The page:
JOHNSON CITY, Tenn. - Sports researchers, coaches and teachers from around the world head to ETSU this week for the International Society of Biomechanics in Sports Conference.
"It's great to have the opportunity to take a break, come overseas and meet up with all your friends from around the world," says Elizabeth Bradshaw.
She comes to the 2014 ISBS Conference from Melbourne, Australia. Bradshaw says it took her around 30 hours to get here but the lessons she'll take home are invaluable.
Philip Graham-Smith from England agrees.
"Great opportunity to network with people you've not seen for a year or several years and just to learn more about discipline of biomechanics and how we can apply it to the work we do," says Philip.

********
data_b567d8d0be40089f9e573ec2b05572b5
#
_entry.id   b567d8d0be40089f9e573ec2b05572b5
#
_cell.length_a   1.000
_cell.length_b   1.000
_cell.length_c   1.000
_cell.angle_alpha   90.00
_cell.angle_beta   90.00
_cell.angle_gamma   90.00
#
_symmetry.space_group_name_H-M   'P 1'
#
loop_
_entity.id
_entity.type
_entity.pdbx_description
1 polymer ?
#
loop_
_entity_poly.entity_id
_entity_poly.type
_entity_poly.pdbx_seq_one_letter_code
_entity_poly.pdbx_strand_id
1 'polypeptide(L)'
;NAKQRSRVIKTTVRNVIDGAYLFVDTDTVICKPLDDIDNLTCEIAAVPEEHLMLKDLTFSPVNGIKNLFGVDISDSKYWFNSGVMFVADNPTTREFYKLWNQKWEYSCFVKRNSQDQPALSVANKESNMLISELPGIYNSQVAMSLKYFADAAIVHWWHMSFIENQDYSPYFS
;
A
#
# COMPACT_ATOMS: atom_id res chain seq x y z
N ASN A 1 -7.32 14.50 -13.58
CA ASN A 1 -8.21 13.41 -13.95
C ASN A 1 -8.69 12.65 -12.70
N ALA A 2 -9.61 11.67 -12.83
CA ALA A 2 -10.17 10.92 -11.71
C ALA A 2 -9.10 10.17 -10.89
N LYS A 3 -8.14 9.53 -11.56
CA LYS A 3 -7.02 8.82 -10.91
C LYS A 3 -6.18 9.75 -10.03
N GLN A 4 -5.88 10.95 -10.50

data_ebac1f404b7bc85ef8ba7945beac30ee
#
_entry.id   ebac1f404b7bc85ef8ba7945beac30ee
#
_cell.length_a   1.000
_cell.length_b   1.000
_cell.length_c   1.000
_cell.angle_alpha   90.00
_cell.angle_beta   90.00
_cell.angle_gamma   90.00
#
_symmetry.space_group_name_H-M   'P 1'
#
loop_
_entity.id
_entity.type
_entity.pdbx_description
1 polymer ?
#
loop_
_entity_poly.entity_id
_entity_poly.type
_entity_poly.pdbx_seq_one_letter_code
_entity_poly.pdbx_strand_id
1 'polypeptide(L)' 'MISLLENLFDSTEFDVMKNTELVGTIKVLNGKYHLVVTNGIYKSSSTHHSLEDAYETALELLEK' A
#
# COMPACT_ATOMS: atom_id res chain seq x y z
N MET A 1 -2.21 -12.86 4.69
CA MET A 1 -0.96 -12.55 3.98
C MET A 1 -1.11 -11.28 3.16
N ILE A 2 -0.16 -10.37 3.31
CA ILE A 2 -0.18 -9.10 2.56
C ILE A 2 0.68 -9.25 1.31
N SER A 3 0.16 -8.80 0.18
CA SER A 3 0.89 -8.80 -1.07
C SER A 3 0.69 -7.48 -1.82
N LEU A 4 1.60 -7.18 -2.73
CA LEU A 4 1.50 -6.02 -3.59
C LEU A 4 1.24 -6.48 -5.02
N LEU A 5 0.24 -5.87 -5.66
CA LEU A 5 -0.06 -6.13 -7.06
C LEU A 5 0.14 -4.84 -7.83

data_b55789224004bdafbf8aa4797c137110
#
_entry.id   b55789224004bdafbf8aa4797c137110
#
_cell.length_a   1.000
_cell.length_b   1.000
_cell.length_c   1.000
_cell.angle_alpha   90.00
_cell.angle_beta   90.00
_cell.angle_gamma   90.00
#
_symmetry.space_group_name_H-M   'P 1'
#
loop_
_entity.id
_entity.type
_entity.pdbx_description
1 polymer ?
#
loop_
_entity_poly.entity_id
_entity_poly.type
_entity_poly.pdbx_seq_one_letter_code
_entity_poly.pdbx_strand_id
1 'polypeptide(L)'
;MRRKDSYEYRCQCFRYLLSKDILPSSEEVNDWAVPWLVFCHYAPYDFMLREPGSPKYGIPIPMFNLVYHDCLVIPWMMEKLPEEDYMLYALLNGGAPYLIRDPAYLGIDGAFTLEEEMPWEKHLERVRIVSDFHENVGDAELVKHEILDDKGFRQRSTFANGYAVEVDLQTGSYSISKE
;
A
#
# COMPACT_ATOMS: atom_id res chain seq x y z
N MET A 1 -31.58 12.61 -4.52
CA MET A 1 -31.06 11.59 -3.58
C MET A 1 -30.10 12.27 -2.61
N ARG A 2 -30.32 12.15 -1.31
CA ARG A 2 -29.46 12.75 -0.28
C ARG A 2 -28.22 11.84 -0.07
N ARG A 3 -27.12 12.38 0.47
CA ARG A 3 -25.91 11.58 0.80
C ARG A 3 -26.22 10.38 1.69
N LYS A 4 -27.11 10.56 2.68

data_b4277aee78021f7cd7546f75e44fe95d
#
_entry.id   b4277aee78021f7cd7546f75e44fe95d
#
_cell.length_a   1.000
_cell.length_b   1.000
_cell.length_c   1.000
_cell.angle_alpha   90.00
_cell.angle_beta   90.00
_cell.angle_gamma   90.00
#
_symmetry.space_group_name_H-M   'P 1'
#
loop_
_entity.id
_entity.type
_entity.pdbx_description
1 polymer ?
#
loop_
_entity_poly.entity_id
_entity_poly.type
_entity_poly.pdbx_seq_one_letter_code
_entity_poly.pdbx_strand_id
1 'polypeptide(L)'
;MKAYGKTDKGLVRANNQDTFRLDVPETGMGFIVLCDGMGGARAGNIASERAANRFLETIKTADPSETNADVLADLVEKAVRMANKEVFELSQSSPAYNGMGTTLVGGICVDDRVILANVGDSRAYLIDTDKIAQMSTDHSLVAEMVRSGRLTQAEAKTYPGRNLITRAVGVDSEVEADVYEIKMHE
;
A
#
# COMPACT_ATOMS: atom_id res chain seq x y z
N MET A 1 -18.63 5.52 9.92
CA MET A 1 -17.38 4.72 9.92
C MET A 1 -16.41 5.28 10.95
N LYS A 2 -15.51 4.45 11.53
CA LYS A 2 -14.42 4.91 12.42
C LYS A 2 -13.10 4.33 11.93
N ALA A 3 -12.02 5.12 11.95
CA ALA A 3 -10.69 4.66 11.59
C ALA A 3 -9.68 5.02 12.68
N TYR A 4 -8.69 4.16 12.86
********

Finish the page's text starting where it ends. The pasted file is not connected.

Sports biomechanics is the physics of sports, or how the body performs while playing a sport. This year's conference hosts 250 people from 28 countries and it's a way for sports biomechanic researchers and teachers to bounce new ideas off one another.
It's the first time the conference is in the southeastern part of the United States.
Conference host Kimi Sato tells News 5 it's an honor for ETSU to be given this opportunity.
"We placed a bid with about 50 pages worth of information about the Tri-Cities and what we can offer from the educational standpoint and also from a cultural standpoint," adds Sato.
Sato says he looks forward to introducing the programs they have at ETSU to people from around the world while showing off the area.
"When we get all these people in we want to offer the academic information but also we want to display the Tri-Cities area," adds Sato.
And Philip says he looks forward to his next visit.
"I love America. It's great," laughs Philip.
Sato also tells News 5 the ETSU Olympic Training Center played a big reason in why they were picked as this year's host. The conference runs through Wednesday at the Millennium Centre.
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